A recap of the two recent FVM awards, the Hartzog Award, and the John Wesley Powell Prize, per The Columbian:
America's national parks have a lot of human stories to share. A Vancouver researcher is breaking new ground in telling them, which is why Brett Oppegaard is the National Park Service's 2012 volunteer of the year.
Check out the blog
about the project.
Oppegaard and Greg Shine, historian and chief ranger at Fort Vancouver National Historic Site, also received the John Wesley Powell Prize for historical displays on behalf of the team that worked on the "Kanaka Village" project.
Did you know ?
• The Hartzog Award honors George Hartzog Jr., National Park Service director from 1964 to 1972, and his family. Annual awards are given in six categories: individual volunteer; youth volunteer; enduring service; volunteer group; youth volunteer group; and park volunteer program.
• The John Wesley Powell Prize, presented by the Society for History in the Federal Government, alternates annually in recognizing excellence in historic preservation and historical displays. It honors the ethnographer and explorer who completed the first known passage through the Grand Canyon in 1869.
Oppegaard, an assistant professor at Washington State University Vancouver, was selected from among 257,000 Park Service volunteers as the individual winner of the George and Helen Hartzog Award. He coordinates the mobile storytelling apps for iPhone, iPad and Android devices that are the first of their kind in the Park Service.
The John Wesley Powell Prize recognizes the project's "Kanaka Village" module, which details a diverse community that worked at the Northwest headquarters of the Hudson's Bay Company's trading empire.
Back when the site west of the reconstructed stockade was being cleared of blackberries, its storytelling potential was obvious; so were the obstacles, Oppegaard said.
"It's two locked buildings in an open field," Oppegaard said during a recent visit to the fort site. "How can you tell the incredible history of the village without a ranger standing by all the time?"
With mobile apps, you can tell it with video portrayals done by historical re-enactors. There also are audio elements and interactive features. Images include maps, and paintings and drawings done by visitors 170 years ago. There are links to archived documents such as old newspapers and diaries.
The application was designed by WSUV's creative media and digital culture program, in partnership with the Fort Vancouver National Historic Site. The Kanaka workforce was represented by the Ke Kukui Foundation, a local Polynesian-Hawaiian cultural group, and Portland State University also provided support.
A national model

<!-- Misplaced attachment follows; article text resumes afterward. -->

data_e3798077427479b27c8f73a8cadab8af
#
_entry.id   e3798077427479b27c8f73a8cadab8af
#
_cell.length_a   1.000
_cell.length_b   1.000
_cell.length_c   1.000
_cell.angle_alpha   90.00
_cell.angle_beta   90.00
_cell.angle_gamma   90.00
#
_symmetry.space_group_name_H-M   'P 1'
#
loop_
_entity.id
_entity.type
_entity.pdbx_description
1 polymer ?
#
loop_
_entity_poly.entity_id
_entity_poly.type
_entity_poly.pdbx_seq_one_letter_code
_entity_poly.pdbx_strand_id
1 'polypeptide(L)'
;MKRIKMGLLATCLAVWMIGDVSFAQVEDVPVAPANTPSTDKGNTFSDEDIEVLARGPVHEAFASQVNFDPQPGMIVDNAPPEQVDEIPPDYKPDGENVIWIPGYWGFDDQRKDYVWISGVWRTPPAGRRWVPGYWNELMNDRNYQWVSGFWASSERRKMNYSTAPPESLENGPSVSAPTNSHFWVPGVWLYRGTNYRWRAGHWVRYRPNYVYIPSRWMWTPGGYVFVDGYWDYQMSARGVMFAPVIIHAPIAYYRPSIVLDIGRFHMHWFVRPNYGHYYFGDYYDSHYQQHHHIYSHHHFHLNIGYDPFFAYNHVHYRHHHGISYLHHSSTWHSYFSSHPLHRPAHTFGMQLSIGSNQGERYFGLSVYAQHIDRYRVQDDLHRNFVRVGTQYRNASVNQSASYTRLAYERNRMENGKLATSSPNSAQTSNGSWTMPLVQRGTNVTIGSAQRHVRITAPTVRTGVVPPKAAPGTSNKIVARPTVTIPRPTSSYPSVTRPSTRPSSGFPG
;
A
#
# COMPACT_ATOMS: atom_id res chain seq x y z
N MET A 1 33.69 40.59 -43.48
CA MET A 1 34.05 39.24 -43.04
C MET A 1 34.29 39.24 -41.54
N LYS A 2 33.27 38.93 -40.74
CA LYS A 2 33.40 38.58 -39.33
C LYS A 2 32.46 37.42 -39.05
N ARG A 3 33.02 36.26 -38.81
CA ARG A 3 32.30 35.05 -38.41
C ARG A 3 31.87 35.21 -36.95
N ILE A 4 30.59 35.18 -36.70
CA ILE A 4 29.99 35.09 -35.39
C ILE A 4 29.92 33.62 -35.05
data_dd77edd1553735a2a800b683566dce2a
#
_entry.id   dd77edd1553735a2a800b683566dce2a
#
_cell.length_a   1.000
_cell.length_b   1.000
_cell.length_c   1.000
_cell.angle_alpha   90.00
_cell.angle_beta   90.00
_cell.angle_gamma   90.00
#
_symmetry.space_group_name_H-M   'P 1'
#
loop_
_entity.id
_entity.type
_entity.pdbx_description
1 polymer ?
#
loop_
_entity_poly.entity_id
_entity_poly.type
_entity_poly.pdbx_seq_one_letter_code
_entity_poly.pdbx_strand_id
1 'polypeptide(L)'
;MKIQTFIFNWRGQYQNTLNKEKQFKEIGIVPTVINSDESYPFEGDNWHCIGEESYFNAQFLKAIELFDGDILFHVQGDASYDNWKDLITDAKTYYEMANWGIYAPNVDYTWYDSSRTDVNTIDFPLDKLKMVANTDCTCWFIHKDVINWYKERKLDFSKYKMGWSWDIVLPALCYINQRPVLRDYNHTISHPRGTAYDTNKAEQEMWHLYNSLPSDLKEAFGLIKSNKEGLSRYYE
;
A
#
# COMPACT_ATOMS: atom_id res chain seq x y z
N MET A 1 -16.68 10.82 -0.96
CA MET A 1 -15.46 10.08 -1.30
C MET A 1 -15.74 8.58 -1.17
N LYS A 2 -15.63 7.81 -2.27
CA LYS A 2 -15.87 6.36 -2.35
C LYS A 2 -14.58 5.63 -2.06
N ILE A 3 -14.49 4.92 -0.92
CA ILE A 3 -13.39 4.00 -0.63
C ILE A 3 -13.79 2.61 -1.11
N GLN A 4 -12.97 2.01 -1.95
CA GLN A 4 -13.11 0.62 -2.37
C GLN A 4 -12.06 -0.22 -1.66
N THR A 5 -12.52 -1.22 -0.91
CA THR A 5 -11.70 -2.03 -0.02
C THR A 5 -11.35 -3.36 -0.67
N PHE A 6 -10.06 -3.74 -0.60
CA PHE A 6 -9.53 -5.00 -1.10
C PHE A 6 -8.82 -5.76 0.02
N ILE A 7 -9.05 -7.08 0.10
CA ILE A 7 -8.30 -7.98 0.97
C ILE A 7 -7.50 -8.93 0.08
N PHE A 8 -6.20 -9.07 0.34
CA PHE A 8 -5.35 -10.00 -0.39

"We've used this as a national model," said Shine, who is a member of the Park Service's digital media training team.
It's a pioneering approach to sharing history, said Bob Sutton, the National Park Service's chief historian.
The Powell Prize committee made the selection based on the use of modern technology to engage the public at a historic site.
"I'm very, very deeply honored that our work has been so well received -- especially by this group of professional historians," Shine said after the announcement.
A few parks have hired media developers to produce fairly simple digital content, but those are essentially enhanced guidebooks.
The "Kanaka Project" is about storytelling. And with 398 units in the National Park Service, there are a lot of stories to tell.
While spectacular landscapes such as Yellowstone, Crater Lake and the Grand Canyon are often seen as the park system's crown jewels, "A lot of National Park Service sites are about people," Shine said.
And even sites where you're overwhelmed by natural grandeur can come with compelling human stories, Shine noted.
"Yosemite and Yellowstone had long connections with Native Americans, and with immigrants' journeys to the West," Shine said.
When Oppegaard received his award in a ceremony in Washington, D.C., park officials from across the country asked him how to develop the applications, he said.
5,000 hours into it
However, the former Columbian reporter won't be producing apps from Death Valley to Valley Forge. They're neither cheap nor easy. So far, Oppegaard has mined almost $70,000 in grants to fund the Fort Vancouver app. In the past four years, he's put about 5,000 hours into it, although much of the research was part of his doctoral dissertation.
And that doesn't include all the other volunteers, who combined to donate about 3,500 hours in 2012 alone … plus about 2,208 volunteer hours contributed last year by the students in the WSUV digital storytelling class co-taught by Shine and associate professor Dene Grigar.
Oppegaard also called in a lot of favors from friends and colleagues -- something he wouldn't do again, Oppegaard said.
But Oppegaard does hope to create an open-source program. It will be a toolkit, he said, that people across the country could use with images and videos representing their local histories.
"It mostly would have to be funded fully by grants, or other resources, to make it work at other sites.
"That said, we have built a framework here that makes applications at other sites much more efficient and less expensive than the original app was," Oppegaard said. "We have developed techniques and expertise in this project that no one else in the world has.
"Once the app has been built, very little is needed in maintenance," he said. "They very well could be at the site forever, or as long as they have some value to visitors."